The 1 Second Film A non-profit collaborative film being produced by thousands of people around the world. Anyone can help produce this film by donating as little as $1. Worth a look, this is quite an involved project with five phases… which starts with a 1 second film and ends up with an 11,111 Second Film – a narrative movie lasting 11,111 seconds (approximately 180 minutes). The film will be divided into two parts, a 90-minute animated feature film followed by a 90-minute credit-sequence with ‘making of’ documentary. The 90-minutes of animation will be narrative, with an original story to be written by an established screen writer. The 90-minutes of animation will be made during thousands of simultaneous events around the world, with each event making one-second or more of the animation.

Swarm Of Angels Good range of creatives gathered on this, with good momentum. The plan is to create a £1 million film and give it away to over 1 million people using the Internet and a global community of members. Key features: * Participative – Vote on major decisions, including which of two scripts goes into production. Post on the forum. * Open source – Contribute to development and production through script input, materials creation, or be part of our distributed film crew. * Creative Commons-licensed – Freely share the film. Sample project visuals for your own work. * Crowdsourced – Feedback into the production, use your expertise, and become part of the team.

The Basement Tapes “Everything we know about copyright has been turned upside down. From mash-ups to filesharing, creation to distribution, everything is in flux.Thats what I want to explore in this documentary…. it needs your help to be made – thats why Open Source Cinema exists – to faciliate online collaboration – to create a participatory way to discuss these issues.” Script viewable here – http://www.opensourcecinema.org/wikifilm

Your Broadcaster “A test whether a film can be done with most of the major production decisions made through an online social network.” Members of the YourBroadcaster social network can become involved in 5 different movie projects ( bollywood, horror, thriller, drama and comedy ). Members will be able to upload scripts, auditions, characters, etc that will be voted on by all members to determine what will be used in the movie project. Subscription fee of $10 (one project) to $35 (multiple projects) is required for full participation. Advertisers can also get in on the movie making action with opportunities of product placement within each movie.” David Lynch had a nice line on product placement in a recent interview : ” Bullshit. Complete fucking bullshit.”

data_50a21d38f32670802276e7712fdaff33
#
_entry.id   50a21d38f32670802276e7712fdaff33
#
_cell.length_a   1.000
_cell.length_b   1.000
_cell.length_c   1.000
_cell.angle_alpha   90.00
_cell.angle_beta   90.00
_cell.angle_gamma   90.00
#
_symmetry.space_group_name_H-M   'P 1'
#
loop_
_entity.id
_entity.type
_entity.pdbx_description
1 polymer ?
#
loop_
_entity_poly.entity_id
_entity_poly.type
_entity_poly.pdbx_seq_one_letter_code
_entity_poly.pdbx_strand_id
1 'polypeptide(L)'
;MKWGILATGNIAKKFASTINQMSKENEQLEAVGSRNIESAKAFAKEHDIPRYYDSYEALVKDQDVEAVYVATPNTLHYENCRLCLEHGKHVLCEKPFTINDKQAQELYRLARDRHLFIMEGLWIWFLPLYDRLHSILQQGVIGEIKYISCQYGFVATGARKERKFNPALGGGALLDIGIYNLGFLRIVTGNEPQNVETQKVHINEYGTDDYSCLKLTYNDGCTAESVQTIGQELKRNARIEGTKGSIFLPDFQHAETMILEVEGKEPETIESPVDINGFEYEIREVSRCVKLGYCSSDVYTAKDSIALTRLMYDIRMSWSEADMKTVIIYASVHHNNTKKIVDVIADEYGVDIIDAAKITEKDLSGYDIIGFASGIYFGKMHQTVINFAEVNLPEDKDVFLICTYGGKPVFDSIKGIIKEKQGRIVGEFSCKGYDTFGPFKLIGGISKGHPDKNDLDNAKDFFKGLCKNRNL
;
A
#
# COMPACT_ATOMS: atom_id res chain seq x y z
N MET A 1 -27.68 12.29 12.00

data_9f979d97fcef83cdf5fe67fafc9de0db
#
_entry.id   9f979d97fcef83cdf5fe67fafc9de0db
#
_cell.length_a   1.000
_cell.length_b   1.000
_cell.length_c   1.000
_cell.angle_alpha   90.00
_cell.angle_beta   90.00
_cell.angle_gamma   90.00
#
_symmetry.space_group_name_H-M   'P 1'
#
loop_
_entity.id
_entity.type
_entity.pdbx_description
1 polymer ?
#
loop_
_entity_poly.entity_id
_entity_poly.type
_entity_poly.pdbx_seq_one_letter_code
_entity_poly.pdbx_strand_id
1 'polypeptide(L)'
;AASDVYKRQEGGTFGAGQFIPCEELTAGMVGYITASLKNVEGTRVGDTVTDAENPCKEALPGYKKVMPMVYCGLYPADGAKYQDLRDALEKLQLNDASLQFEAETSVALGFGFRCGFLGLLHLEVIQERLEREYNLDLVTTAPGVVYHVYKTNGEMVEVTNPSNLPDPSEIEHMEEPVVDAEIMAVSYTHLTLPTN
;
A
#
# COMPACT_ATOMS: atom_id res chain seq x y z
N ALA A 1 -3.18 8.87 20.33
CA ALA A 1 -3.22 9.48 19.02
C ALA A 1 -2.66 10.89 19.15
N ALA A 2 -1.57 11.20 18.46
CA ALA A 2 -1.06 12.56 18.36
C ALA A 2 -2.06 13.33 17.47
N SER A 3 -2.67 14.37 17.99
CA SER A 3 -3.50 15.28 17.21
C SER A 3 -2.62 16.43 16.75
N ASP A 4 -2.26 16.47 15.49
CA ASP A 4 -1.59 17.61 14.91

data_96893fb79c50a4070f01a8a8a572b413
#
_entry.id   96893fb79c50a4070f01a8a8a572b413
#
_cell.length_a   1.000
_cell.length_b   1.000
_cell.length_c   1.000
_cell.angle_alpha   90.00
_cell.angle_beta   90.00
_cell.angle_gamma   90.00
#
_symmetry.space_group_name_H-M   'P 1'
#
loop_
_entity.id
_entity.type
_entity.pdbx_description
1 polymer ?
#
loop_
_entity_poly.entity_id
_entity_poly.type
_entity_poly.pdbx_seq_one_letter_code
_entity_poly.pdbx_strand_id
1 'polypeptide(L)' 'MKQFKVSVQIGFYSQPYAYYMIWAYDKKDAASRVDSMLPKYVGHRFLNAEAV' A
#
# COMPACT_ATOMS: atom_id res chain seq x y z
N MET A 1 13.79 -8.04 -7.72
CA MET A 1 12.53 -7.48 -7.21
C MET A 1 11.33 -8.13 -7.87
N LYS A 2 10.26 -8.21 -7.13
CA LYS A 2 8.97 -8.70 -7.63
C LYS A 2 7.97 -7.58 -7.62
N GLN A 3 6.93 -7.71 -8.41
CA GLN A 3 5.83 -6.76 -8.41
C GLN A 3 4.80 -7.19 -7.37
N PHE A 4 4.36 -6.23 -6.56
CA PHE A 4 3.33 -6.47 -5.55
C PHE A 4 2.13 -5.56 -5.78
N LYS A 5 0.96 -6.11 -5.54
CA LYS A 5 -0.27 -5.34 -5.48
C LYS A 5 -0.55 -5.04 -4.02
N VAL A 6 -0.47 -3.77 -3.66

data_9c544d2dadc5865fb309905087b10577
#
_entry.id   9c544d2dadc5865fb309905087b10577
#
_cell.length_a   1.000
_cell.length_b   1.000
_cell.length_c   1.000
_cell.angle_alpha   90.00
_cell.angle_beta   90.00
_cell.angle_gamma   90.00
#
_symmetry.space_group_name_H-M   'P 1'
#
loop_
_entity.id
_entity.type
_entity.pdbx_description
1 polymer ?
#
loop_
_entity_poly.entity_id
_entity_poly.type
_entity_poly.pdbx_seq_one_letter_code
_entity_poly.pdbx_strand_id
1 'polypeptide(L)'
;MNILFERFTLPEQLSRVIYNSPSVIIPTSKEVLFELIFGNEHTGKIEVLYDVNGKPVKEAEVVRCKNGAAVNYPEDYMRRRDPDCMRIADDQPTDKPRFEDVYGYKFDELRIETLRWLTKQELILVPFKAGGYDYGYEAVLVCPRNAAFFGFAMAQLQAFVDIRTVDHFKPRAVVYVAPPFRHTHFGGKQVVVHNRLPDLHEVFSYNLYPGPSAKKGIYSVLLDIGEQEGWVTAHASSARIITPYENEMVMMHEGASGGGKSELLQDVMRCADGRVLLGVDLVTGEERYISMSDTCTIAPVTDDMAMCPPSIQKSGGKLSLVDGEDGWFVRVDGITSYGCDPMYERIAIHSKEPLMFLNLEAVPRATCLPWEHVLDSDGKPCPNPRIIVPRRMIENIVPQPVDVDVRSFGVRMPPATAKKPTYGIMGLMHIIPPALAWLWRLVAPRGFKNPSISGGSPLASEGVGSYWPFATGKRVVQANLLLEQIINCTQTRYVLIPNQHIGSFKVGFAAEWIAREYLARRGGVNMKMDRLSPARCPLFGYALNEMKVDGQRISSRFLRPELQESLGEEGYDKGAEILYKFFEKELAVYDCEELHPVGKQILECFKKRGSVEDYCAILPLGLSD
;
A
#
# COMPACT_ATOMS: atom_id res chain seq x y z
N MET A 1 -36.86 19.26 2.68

XIFilm XIFilm is one of many films claiming to be ‘the world’s first feature film created entirely over the Internet’, but interestingly offers the option of joining a Production-Assistance Team (non-artist types who can offer “idle” computer time for the production team by downloading and installing the XIFilm screensaver).

Awesome, I Fuckin Shot That! Bustin’ wide their camera crew list to include 50 members of the audience, this Beastie Boys concert doco was made with footage from a few higher quality cams on stage and 50 video cameras handed out to audience members with instructions to ‘keep on shooting’.

Echo Chamber Project “An open source, investigative documentary about how the television news media became an uncritical echo chamber to the Executive Branch leading up to the war in Iraq. By developing collaborative techniques for producing this film, then this project can potentially provide some solutions for incorporating a broader range of voices and perspectives into the mainstream media. To that extent the project is well documented, there’s an interesting and complex diagram explaining a collaborative filmmaking workflow and a rant on the implications of being able to export Final Cut Pro projects into an XML format. Which means – ‘because Final Cut Pro supports XML, you are no longer limited to creating clips, bins, and sequences within Final Cut Pro. This means you can create your own Final Cut Pro projects outside of Final Cut Pro, using any software or platform you want, as long as you generate a valid Final Cut Pro XML file.’ Or in other words, potentially an open source content management system like Drupal could be used to collaboratively edit a film.

There are three end products for The Echo Chamber Project: